Jezebel was a Phoenician princess in the 9th century who married Ahab, the prince of Israel. Eventually, they ruled as king and queen. Jezebel continued worship the nature god Baal. Her citizens and the Yahweh prophet Elijah despised such actions. Preparing herself to be murdered by General Jehu, she applied makeup and dressed in finery before she was thrown over her balcony and eaten by dogs. Like Cleopatra, Jezebel’s story is one of intrigue, romance and ultimately, the fall of a nation.
Queen of Israel
In 922 B.C., the nation of Israel was torn into two nations, Israel to the north and Judah to the south. Israel was racked by internal tribal differences and, subsequently, became susceptible to frequent invasions. It was, however, solidly following the beliefs of Yahweh, the "one and true" God, according to the Bible. Phoenicia (now known as Lebanon) was located to Israel's north, and on the whole, was just the opposite—cosmopolitan, populous and religiously diverse.
At the beginning of the 9th century, a Phoenician princess named Jezebel was born, the daughter of King Ethball. The Bible does not describe her childhood, but from deductive reasoning, it is assumed that she lived in a fine home and was educated by the best tutors. Her family worshipped many gods, the most important being Baal, a nature god. While Jezebel was growing into a woman, Israel crowned a new king. To create an alliance with Israel, the king arranged for his son Ahab to wed Jezebel. Their marriage cemented a political alliance, but it was a dramatic event for the young woman. After enjoying a life of luxury, she was suddenly taken into a conservative society and made to oversee it.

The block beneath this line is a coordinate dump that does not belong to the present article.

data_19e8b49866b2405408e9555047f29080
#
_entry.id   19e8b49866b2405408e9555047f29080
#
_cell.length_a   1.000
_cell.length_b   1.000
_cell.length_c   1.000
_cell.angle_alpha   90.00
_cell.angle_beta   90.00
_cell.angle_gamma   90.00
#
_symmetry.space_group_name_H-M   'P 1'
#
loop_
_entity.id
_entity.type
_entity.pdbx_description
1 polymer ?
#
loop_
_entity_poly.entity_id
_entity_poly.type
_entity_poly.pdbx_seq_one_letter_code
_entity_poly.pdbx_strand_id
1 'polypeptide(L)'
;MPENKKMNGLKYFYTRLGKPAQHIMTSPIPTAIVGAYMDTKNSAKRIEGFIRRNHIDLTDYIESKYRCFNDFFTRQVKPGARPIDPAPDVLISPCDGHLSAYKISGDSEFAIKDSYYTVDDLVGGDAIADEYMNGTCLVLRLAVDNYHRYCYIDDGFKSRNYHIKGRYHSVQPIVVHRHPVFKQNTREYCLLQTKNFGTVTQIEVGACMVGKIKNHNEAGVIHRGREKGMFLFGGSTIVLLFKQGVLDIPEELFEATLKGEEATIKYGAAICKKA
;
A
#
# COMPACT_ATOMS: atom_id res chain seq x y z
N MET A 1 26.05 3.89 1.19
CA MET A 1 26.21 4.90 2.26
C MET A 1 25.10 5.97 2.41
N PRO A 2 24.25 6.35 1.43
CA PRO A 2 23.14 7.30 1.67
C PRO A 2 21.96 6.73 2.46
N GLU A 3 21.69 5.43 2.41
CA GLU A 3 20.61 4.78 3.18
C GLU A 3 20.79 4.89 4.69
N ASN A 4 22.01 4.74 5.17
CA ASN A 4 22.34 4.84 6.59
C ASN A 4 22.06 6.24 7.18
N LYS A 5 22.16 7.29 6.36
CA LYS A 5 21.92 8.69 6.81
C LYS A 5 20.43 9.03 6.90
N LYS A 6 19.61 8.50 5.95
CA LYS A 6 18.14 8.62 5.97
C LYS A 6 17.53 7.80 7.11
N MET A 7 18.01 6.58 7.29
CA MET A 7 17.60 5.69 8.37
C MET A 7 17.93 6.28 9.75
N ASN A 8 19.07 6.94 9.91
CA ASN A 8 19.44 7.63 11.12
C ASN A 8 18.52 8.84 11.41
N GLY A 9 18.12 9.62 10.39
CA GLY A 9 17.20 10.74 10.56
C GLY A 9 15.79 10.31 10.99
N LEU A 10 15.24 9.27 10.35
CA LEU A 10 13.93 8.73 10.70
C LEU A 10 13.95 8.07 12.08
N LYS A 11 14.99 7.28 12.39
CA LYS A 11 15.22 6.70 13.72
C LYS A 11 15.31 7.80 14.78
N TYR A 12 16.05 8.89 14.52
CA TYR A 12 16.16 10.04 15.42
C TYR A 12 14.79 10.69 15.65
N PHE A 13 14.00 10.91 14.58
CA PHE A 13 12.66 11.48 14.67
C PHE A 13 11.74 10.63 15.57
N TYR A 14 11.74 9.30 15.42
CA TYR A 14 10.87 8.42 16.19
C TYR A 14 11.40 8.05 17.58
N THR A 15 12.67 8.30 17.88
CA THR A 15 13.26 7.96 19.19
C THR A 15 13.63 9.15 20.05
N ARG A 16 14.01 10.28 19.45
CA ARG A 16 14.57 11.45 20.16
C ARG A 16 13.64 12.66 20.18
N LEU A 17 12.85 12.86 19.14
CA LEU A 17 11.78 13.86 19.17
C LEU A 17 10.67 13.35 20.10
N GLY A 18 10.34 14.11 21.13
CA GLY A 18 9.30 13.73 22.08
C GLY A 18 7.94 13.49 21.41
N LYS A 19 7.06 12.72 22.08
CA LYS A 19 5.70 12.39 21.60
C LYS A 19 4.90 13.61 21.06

Jezebel eventually became Israel's Queen. She continued to worship the god Baal, and in doing so, earned many enemies. Her citizens' displeasure came to a critical point when, at their expense, she brought 800 Baal prophets to Israel and ordered the murder of several Yahweh prophets. At this major moment, Elijah, a Jewish prophet, appeared. According to the biblical book of Kings, Elijah gave a prophecy: That terrible drought would come upon Israel. Amazingly, famine and drought spread across Jezebel's land, according to the story.
The story of Naboth is perhaps the best-known story of Jezebel's life. Naboth, a common landowner who lived close to the King's residence, was asked to give his land to King Ahab in exchange for some compensation. Because of Jewish law, Naboth refused to give up his family's ancestral land. Incited by Naboth's refusal to King Ahab, Jezebel falsely charged him with treason and blaspheming "God and the king," and had him condemned to death by stoning. She then took his plot of land for the king. At this point, Elijah arrived and confronted King Ahab about this brutal transgression, and then predicted that Ahab and all of his heirs would be killed and that dogs will eat Jezebel, according to the famous story.
Several years later, Ahab died in a battle against the Syrians, and a man named Jehu was promised the crown if he killed Jezebel's son, thus taking Jezebel's power. As the story goes, Jehu made his way Jezebel's palace to murder her, and she, expecting him, applied make-up and dressed herself in finery. Her actions have been interpreted in a variety of ways—some people believe she was simply dressing for a dignified death. Others believe she was "painting" herself in hopes of seducing Jehu and becoming his mistress. In the end, she was thrown out of her bedroom window, trampled by horses and eaten by dogs.
Jezebel's name has been used for thousands of years to describe cunning, ruthless and reprehensible women. Some believe she typifies evil and her name has also become synonymous with idolaters, prostitutes and sorcerers. In the centuries since Jezebel’s death, she’s become legendary. There are numerous references to her in popular culture, none of them flattering, while there are others who believe that Jezebel was one of the first suffragists and that it’s time to change that definition to “a strong, courageous, loyal woman who stands up for what she believes in… no matter what the cost.”
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